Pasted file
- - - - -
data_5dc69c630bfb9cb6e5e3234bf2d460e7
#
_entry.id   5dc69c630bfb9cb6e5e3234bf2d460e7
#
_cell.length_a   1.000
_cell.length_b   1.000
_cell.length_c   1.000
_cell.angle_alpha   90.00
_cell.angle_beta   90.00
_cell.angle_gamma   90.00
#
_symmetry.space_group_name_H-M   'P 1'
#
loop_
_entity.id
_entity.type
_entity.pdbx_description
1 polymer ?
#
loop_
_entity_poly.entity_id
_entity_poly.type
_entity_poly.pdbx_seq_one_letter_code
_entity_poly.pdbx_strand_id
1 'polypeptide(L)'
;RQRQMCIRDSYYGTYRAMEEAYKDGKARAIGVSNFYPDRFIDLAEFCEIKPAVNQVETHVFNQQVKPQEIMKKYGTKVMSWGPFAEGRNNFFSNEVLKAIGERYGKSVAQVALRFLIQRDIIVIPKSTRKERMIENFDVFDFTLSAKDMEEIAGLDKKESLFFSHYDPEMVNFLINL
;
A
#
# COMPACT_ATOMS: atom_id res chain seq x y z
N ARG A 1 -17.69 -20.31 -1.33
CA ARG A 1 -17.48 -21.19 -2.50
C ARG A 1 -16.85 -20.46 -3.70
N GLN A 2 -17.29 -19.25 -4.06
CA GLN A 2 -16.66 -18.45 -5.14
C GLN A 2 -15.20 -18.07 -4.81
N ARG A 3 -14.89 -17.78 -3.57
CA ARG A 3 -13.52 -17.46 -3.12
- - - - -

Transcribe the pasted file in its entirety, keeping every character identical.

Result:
data_5dc69c630bfb9cb6e5e3234bf2d460e7
#
_entry.id   5dc69c630bfb9cb6e5e3234bf2d460e7
#
_cell.length_a   1.000
_cell.length_b   1.000
_cell.length_c   1.000
_cell.angle_alpha   90.00
_cell.angle_beta   90.00
_cell.angle_gamma   90.00
#
_symmetry.space_group_name_H-M   'P 1'
#
loop_
_entity.id
_entity.type
_entity.pdbx_description
1 polymer ?
#
loop_
_entity_poly.entity_id
_entity_poly.type
_entity_poly.pdbx_seq_one_letter_code
_entity_poly.pdbx_strand_id
1 'polypeptide(L)'
;RQRQMCIRDSYYGTYRAMEEAYKDGKARAIGVSNFYPDRFIDLAEFCEIKPAVNQVETHVFNQQVKPQEIMKKYGTKVMSWGPFAEGRNNFFSNEVLKAIGERYGKSVAQVALRFLIQRDIIVIPKSTRKERMIENFDVFDFTLSAKDMEEIAGLDKKESLFFSHYDPEMVNFLINL
;
A
#
# COMPACT_ATOMS: atom_id res chain seq x y z
N ARG A 1 -17.69 -20.31 -1.33
CA ARG A 1 -17.48 -21.19 -2.50
C ARG A 1 -16.85 -20.46 -3.70
N GLN A 2 -17.29 -19.25 -4.06
CA GLN A 2 -16.66 -18.45 -5.14
C GLN A 2 -15.20 -18.07 -4.81
N ARG A 3 -14.89 -17.78 -3.57
CA ARG A 3 -13.52 -17.46 -3.12